The diverse mechanics that combine to make Homefront's multiplayer what it is may be familiar to genre veterans, but they are well integrated and achieve a nice balance. Matches in Homefront don't feel quite like matches in other games, and there's enough depth here to fuel plenty of hours of combat. Yet the best part of Homefront is the thoughtful and thorough vision of the future laid out by the campaign. It's rare to have a shooter pay this much attention to its setting, and the results are some remarkably memorable moments that are often nicely emphasized by the soundtrack. It squanders a lot of potential for greatness, but Homefront's campaign still fuels much of the game's appeal, helping to distinguish it among a crowded field of competitors.

Via GameSpot.



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overrated
3
Rating
 

overrated posted a review   

For a start i judge every game on it's own merit, i'm not comparing it to COD, BF or anything else. I don't care if the problems are server issues because when i do manage to get on to play it's not that good. It brings nothing new to the table thats worth forking out for the game. The SP Campaign is way too short even by todays standards, and in my opinion, it's not very satisfying. I just think that the developers should have done a little more testing before releasing a half finishind product. Pretty sure thqt doesn;t make me a tool.

Good
9
Rating
 

Good posted a review   

The Good:Alot of things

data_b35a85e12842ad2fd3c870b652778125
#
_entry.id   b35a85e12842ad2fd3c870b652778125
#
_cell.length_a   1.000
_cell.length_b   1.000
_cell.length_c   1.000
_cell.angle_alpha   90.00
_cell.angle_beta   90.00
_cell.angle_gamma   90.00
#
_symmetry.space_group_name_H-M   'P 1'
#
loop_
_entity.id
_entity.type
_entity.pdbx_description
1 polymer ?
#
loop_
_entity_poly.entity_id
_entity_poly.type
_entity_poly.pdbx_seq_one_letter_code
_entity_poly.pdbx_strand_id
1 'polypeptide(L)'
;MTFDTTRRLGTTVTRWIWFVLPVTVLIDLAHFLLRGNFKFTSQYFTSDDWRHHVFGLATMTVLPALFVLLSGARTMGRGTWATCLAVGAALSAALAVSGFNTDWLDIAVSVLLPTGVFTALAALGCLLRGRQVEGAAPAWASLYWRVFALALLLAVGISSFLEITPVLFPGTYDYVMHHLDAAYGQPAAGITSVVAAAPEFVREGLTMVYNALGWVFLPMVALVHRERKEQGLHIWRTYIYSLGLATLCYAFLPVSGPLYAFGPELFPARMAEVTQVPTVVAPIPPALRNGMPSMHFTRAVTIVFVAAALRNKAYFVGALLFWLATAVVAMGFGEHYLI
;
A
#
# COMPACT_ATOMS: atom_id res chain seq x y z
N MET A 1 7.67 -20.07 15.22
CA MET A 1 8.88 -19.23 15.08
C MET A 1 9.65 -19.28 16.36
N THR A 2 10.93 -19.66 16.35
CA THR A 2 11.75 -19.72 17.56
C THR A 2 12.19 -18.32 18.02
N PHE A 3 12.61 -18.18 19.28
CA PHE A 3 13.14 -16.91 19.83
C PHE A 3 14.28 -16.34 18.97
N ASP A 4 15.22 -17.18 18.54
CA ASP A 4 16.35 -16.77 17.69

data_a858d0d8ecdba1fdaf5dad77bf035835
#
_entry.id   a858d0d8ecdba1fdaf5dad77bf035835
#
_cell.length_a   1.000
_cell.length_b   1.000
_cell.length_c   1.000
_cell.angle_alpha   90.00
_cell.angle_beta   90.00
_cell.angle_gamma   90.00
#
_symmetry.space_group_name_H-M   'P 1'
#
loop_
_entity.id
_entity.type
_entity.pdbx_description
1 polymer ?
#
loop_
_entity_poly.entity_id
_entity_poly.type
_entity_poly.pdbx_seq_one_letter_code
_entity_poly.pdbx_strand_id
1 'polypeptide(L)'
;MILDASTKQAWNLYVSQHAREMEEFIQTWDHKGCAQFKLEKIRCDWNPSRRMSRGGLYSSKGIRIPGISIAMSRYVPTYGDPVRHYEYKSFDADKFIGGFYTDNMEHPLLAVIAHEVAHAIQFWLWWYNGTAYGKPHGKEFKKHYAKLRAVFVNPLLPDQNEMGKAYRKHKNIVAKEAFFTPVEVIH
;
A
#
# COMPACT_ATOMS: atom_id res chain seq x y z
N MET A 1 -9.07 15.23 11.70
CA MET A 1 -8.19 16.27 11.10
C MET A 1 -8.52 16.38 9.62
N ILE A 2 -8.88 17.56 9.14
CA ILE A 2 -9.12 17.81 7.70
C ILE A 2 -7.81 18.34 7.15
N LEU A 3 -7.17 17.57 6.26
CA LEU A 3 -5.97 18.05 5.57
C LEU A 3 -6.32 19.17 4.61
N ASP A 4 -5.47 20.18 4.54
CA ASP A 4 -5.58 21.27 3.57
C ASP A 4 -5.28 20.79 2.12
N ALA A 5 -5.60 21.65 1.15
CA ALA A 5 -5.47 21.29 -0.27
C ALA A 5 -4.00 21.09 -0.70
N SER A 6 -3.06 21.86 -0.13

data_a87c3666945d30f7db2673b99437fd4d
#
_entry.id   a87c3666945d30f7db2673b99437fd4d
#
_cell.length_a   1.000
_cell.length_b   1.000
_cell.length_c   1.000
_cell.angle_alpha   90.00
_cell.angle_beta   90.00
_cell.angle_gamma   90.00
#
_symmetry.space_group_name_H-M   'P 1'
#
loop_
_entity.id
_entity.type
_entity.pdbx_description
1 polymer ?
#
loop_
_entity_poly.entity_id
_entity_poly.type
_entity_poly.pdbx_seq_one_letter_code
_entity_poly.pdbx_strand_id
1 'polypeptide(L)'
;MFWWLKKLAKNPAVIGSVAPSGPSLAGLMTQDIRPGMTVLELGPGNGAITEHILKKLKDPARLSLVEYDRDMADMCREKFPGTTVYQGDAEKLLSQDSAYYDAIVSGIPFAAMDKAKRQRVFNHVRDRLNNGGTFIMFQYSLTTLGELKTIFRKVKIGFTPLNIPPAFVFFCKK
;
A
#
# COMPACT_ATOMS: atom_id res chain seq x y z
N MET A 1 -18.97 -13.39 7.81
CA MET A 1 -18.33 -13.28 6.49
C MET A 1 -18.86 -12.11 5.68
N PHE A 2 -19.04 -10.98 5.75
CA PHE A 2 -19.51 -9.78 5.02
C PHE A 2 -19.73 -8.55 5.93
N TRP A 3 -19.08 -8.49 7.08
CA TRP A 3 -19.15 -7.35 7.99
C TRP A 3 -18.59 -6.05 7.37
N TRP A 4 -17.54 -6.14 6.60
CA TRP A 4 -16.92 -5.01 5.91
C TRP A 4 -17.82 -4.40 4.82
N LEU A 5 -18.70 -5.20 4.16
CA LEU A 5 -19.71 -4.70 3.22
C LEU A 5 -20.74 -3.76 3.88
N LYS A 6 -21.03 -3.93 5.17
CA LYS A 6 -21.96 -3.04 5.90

The Bad:Server issues

Omg u guys are tools play the campaign then its a good game so what if there are server issues it is being fixed the multiplayer is actually fun rather than the boring black ops gameplay

overrated
3
Rating
 

overrated posted a review   

The Good:Marketing

The Bad:pretty much everything

To be fair to this game, i have enjoyed the multiplayer, the only problem is you just can't get on and when you can there's so much lag it's unplayable. THQ/KAOS keep saying they're working on fixes, but all i can say is save your money.

armyman13
1
Rating
 

armyman13 posted a review   

this game sucks. you have to wait 20min just to get in an online game.. the server sucks at putting people in the maps so you can even start a game. its a waste of time and money. dont buy this game




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User Reviews / Comments  Homefront

  • overrated

    overrated

    Rating3

    "For a start i judge every game on it's own merit, i'm not comparing it to COD, BF or anything else. I don't care if the problems are server issues because when i do manage to get on to play it's no..."

  • Good

    Good

    Rating9

    "Omg u guys are tools play the campaign then its a good game so what if there are server issues it is being fixed the multiplayer is actually fun rather than the boring black ops gameplay"

  • overrated

    overrated

    Rating3

    "To be fair to this game, i have enjoyed the multiplayer, the only problem is you just can't get on and when you can there's so much lag it's unplayable. THQ/KAOS keep saying they're working on fixe..."